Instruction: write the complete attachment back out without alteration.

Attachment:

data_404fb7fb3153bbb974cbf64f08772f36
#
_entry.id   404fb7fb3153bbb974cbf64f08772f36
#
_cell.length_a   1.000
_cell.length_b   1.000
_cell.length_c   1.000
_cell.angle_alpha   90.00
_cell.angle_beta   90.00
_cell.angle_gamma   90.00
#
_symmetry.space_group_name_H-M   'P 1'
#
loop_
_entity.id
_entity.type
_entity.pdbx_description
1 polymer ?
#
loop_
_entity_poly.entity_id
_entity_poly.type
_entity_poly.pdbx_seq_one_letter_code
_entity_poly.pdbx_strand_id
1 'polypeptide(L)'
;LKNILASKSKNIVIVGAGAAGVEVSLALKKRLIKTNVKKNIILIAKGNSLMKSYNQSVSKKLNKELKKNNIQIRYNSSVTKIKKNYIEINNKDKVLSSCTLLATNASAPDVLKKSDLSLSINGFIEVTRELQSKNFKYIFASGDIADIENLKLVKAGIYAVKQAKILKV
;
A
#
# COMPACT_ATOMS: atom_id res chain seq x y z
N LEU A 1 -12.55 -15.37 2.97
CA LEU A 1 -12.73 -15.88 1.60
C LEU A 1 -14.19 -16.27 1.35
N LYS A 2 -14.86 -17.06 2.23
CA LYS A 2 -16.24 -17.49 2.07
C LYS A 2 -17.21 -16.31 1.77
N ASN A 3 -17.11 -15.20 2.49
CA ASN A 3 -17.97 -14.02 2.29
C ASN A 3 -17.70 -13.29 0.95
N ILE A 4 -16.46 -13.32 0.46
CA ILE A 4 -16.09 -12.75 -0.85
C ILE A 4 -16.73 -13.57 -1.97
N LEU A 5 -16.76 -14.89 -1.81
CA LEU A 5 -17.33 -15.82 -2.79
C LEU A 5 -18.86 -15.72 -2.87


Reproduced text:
data_404fb7fb3153bbb974cbf64f08772f36
#
_entry.id   404fb7fb3153bbb974cbf64f08772f36
#
_cell.length_a   1.000
_cell.length_b   1.000
_cell.length_c   1.000
_cell.angle_alpha   90.00
_cell.angle_beta   90.00
_cell.angle_gamma   90.00
#
_symmetry.space_group_name_H-M   'P 1'
#
loop_
_entity.id
_entity.type
_entity.pdbx_description
1 polymer ?
#
loop_
_entity_poly.entity_id
_entity_poly.type
_entity_poly.pdbx_seq_one_letter_code
_entity_poly.pdbx_strand_id
1 'polypeptide(L)'
;LKNILASKSKNIVIVGAGAAGVEVSLALKKRLIKTNVKKNIILIAKGNSLMKSYNQSVSKKLNKELKKNNIQIRYNSSVTKIKKNYIEINNKDKVLSSCTLLATNASAPDVLKKSDLSLSINGFIEVTRELQSKNFKYIFASGDIADIENLKLVKAGIYAVKQAKILKV
;
A
#
# COMPACT_ATOMS: atom_id res chain seq x y z
N LEU A 1 -12.55 -15.37 2.97
CA LEU A 1 -12.73 -15.88 1.60
C LEU A 1 -14.19 -16.27 1.35
N LYS A 2 -14.86 -17.06 2.23
CA LYS A 2 -16.24 -17.49 2.07
C LYS A 2 -17.21 -16.31 1.77
N ASN A 3 -17.11 -15.20 2.49
CA ASN A 3 -17.97 -14.02 2.29
C ASN A 3 -17.70 -13.29 0.95
N ILE A 4 -16.46 -13.32 0.46
CA ILE A 4 -16.09 -12.75 -0.85
C ILE A 4 -16.73 -13.57 -1.97
N LEU A 5 -16.76 -14.89 -1.81
CA LEU A 5 -17.33 -15.82 -2.79
C LEU A 5 -18.86 -15.72 -2.87